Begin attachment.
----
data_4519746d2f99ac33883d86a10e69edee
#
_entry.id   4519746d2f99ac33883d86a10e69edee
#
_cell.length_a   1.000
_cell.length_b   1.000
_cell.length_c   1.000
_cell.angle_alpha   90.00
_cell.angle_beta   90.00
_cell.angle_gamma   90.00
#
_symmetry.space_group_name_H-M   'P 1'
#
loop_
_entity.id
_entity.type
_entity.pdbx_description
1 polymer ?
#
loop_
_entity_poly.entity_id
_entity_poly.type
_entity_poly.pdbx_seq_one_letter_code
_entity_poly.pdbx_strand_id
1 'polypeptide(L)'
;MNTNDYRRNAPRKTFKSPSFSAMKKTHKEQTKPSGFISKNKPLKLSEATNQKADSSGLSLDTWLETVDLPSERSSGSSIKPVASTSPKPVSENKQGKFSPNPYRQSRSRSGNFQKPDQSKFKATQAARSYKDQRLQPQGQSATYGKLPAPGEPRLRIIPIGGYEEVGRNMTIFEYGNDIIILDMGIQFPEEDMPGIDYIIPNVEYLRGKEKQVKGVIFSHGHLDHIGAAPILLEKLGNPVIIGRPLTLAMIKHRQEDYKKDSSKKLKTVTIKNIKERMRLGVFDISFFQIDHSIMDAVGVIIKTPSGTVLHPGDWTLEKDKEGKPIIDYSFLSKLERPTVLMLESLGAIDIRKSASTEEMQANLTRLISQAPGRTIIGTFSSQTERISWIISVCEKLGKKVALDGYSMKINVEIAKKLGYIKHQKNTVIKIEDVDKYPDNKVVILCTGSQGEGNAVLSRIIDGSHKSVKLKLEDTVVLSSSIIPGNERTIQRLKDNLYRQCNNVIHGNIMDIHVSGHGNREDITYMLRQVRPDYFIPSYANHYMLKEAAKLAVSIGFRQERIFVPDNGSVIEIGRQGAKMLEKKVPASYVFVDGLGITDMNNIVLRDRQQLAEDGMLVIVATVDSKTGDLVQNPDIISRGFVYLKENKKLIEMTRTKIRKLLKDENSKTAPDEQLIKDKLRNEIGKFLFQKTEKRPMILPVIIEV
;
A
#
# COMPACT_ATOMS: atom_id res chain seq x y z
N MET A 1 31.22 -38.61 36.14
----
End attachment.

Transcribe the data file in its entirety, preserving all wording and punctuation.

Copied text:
data_4519746d2f99ac33883d86a10e69edee
#
_entry.id   4519746d2f99ac33883d86a10e69edee
#
_cell.length_a   1.000
_cell.length_b   1.000
_cell.length_c   1.000
_cell.angle_alpha   90.00
_cell.angle_beta   90.00
_cell.angle_gamma   90.00
#
_symmetry.space_group_name_H-M   'P 1'
#
loop_
_entity.id
_entity.type
_entity.pdbx_description
1 polymer ?
#
loop_
_entity_poly.entity_id
_entity_poly.type
_entity_poly.pdbx_seq_one_letter_code
_entity_poly.pdbx_strand_id
1 'polypeptide(L)'
;MNTNDYRRNAPRKTFKSPSFSAMKKTHKEQTKPSGFISKNKPLKLSEATNQKADSSGLSLDTWLETVDLPSERSSGSSIKPVASTSPKPVSENKQGKFSPNPYRQSRSRSGNFQKPDQSKFKATQAARSYKDQRLQPQGQSATYGKLPAPGEPRLRIIPIGGYEEVGRNMTIFEYGNDIIILDMGIQFPEEDMPGIDYIIPNVEYLRGKEKQVKGVIFSHGHLDHIGAAPILLEKLGNPVIIGRPLTLAMIKHRQEDYKKDSSKKLKTVTIKNIKERMRLGVFDISFFQIDHSIMDAVGVIIKTPSGTVLHPGDWTLEKDKEGKPIIDYSFLSKLERPTVLMLESLGAIDIRKSASTEEMQANLTRLISQAPGRTIIGTFSSQTERISWIISVCEKLGKKVALDGYSMKINVEIAKKLGYIKHQKNTVIKIEDVDKYPDNKVVILCTGSQGEGNAVLSRIIDGSHKSVKLKLEDTVVLSSSIIPGNERTIQRLKDNLYRQCNNVIHGNIMDIHVSGHGNREDITYMLRQVRPDYFIPSYANHYMLKEAAKLAVSIGFRQERIFVPDNGSVIEIGRQGAKMLEKKVPASYVFVDGLGITDMNNIVLRDRQQLAEDGMLVIVATVDSKTGDLVQNPDIISRGFVYLKENKKLIEMTRTKIRKLLKDENSKTAPDEQLIKDKLRNEIGKFLFQKTEKRPMILPVIIEV
;
A
#
# COMPACT_ATOMS: atom_id res chain seq x y z
N MET A 1 31.22 -38.61 36.14